Fearing crowded places, Hyderabadis celebrates the festival with picnics, family dinners and compact house parties
After a half-hearted year, there is again a distinctly familiar festive buzz in the air as Dasara approaches. On traffic-free Sundays, the Tank Bund gets ready as sidewalk stalls selling fast food, clothes and crafts give it the cheerful vibe of a mela. In the cheerful crowd, cannawalas woo buyers as they compete with mirchi bajji stalls.
Shopping malls are teeming with shoppers juggling multiple shopping bags as they make their last stop at the popcorn stand. People seem to be celebrating a return to normal with a sense of relief. However, with children yet to be vaccinated and the pandemic not over yet, people are finding safe ways to celebrate, from family dinners to long car rides.
The popular puja pandals are back in place, Bangiya Sanskritik Sangha, Hyderabad Bengali Samiti, Kalibari and Attapur Bengali Association. All puja pandals have restricted the number of entries to avoid overcrowding. Checks will also be carried out on vaccination certificates. The Bangiya Sanskritik Samiti changes the location from Keyes High School to Mahbub College on SD Road, near the Secunderabad Clock Tower. Shifted time slots for darshan and bhog take-out are some of the other measures tailored to reduce crowds and keep celebrations safe this year.
Rakhi Sarkar, a consultant to a law firm has decided to stay away from puja pandals but will compensate by ordering Bengali food. Several Bengali restaurants organize gastronomic feasts. Restaurants like Aqua at The Park, Sarkar’s Kitchen and Hyatt Place have special puja menus. Rakhi says, “Durga Puja stands for great food, laughter and meeting friends. So my friends divided the four days of house parties between us, each getting together with karaoke, card games, and good food.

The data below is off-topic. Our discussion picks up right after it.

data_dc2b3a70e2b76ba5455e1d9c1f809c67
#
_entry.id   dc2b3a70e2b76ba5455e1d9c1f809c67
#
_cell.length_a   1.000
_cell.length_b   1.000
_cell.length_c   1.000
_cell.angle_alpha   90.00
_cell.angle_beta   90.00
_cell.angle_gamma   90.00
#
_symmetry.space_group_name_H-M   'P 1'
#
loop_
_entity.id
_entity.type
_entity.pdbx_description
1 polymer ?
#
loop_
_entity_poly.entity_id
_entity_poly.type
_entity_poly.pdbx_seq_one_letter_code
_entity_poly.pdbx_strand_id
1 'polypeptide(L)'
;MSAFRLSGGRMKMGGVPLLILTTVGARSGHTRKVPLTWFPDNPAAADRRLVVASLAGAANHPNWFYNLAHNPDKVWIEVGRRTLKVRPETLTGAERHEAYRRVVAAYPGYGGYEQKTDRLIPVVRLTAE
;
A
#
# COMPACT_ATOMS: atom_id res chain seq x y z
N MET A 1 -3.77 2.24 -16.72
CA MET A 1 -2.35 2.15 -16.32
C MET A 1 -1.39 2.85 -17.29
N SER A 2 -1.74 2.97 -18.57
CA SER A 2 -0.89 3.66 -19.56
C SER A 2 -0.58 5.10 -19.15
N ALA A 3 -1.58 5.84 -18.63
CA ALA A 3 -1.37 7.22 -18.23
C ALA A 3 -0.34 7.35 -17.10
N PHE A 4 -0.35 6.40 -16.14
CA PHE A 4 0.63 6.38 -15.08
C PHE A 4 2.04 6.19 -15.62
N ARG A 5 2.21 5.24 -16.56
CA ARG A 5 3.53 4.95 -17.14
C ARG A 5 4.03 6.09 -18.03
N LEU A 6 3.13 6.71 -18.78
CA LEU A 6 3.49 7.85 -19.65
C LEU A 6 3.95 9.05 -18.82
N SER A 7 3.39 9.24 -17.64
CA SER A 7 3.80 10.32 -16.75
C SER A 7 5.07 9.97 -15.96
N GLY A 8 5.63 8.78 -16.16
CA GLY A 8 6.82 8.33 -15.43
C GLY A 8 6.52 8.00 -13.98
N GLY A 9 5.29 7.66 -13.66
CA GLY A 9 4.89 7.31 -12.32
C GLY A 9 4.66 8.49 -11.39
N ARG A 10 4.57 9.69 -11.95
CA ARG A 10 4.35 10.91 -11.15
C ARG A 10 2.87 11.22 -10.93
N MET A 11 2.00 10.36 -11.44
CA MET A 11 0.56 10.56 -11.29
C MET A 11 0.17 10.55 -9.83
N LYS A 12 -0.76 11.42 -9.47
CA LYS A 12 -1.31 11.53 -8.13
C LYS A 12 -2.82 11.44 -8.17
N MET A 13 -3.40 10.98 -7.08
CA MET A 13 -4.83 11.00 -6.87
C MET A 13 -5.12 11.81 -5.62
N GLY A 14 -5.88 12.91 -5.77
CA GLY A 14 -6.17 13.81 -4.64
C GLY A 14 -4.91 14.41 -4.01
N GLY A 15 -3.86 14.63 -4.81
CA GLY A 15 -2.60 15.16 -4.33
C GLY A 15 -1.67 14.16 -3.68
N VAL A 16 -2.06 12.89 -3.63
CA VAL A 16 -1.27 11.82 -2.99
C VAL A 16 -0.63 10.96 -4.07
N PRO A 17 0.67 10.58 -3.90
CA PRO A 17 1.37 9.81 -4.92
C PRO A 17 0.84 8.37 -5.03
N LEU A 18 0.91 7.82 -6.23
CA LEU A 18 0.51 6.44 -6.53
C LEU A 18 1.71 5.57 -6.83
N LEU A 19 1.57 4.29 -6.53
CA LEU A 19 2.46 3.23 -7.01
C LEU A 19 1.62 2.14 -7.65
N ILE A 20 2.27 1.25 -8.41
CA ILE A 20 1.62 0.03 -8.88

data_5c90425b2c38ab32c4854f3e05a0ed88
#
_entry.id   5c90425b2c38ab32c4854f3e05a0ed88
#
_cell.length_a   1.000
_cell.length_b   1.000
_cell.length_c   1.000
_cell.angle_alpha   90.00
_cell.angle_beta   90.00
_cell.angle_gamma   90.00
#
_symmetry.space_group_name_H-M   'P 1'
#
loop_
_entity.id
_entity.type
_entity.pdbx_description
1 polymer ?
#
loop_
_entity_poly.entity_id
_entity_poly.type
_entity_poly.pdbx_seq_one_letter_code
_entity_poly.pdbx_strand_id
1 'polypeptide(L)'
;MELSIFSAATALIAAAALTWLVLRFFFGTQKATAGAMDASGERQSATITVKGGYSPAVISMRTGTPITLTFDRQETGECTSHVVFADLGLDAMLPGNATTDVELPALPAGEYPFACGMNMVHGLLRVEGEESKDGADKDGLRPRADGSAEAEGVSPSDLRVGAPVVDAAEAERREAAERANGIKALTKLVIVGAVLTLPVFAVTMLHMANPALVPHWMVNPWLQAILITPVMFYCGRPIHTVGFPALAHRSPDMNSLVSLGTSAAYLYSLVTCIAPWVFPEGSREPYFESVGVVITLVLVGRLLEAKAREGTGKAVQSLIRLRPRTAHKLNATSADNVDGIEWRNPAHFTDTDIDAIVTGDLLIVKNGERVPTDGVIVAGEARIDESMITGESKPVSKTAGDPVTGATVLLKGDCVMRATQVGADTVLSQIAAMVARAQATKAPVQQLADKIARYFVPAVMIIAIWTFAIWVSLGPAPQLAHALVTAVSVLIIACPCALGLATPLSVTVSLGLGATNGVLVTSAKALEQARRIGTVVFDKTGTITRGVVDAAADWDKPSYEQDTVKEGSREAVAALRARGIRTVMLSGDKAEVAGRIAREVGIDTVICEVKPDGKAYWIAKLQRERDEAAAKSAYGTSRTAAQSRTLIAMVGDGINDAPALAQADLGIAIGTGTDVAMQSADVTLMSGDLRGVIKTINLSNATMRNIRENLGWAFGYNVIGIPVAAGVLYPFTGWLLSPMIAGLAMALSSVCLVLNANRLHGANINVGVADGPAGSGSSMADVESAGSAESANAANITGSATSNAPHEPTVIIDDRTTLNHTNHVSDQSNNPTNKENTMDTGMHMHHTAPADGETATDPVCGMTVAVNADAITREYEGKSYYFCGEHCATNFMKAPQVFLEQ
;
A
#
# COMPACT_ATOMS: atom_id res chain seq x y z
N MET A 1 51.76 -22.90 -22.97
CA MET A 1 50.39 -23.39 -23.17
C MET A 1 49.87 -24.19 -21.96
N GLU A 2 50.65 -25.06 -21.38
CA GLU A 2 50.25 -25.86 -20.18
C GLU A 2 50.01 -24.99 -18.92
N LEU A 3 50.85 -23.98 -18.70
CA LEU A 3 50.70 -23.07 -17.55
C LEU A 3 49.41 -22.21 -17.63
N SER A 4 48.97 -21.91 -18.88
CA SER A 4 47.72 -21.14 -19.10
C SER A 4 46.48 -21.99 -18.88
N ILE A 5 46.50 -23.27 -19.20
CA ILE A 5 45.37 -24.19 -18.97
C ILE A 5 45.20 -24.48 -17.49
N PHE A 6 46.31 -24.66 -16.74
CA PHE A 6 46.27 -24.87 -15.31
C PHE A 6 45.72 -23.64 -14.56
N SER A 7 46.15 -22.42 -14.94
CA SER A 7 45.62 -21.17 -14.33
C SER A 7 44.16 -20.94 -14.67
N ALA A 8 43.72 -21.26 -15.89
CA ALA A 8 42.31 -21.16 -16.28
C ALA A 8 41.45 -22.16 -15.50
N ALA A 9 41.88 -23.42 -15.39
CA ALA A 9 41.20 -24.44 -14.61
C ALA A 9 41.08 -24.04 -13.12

Restaurateur Sarita Sarkar makes sure pandal Durga Puja food is on the menu for this festive vibe. Sarita is the owner of Sarkar’s Kitchen which opened a month ago in Banjara Hills. A cancer survivor who fought COVID-19, Sarita had to close her restaurants in Kondapur, lost her father and was surprised to find an opportunity to open a new branch in the heart of the city. So this year, she celebrates Puja to express her gratitude. Sarita says: “I offer a menu combined with favorite Puja dishes like khichdi, luchi, pulao, manghso, ilish, mishti and more. I want to celebrate this puja because when everything seemed dark I was able to start a restaurant all over again.
Aiyan Bhoumick, a teacher, says he is throwing a party for his son and his friends. “The kids will go back to school after a year, which is a big problem. I want to celebrate the moment. He plans to take the group of six children aged 10 to 14 to visit the famous banyan tree in Chevella, 45 kilometers from their home. “I treat it like a field trip with homemade sandwiches, fries and chicken rolls for them to remember the official end of the lockdown,” he adds.
The absence of the government-hosted celebrations of Bathukamma (a flower festival in Telangana to celebrate the goddesses Gowri) has sparked nostalgia for people swapping videos and YouTube links of past great celebrations. “Now that we are all vaccinated, our ladies are regrouping in the Bastis can’t wait to go out, ”says Janaki N, cook and owner of a Kirana store.
The women of Kukatpally flock to Anjaneya Swami temple to celebrate Bathukamma, decked out in their silk saris and jewelry, making sure they don’t miss this festival.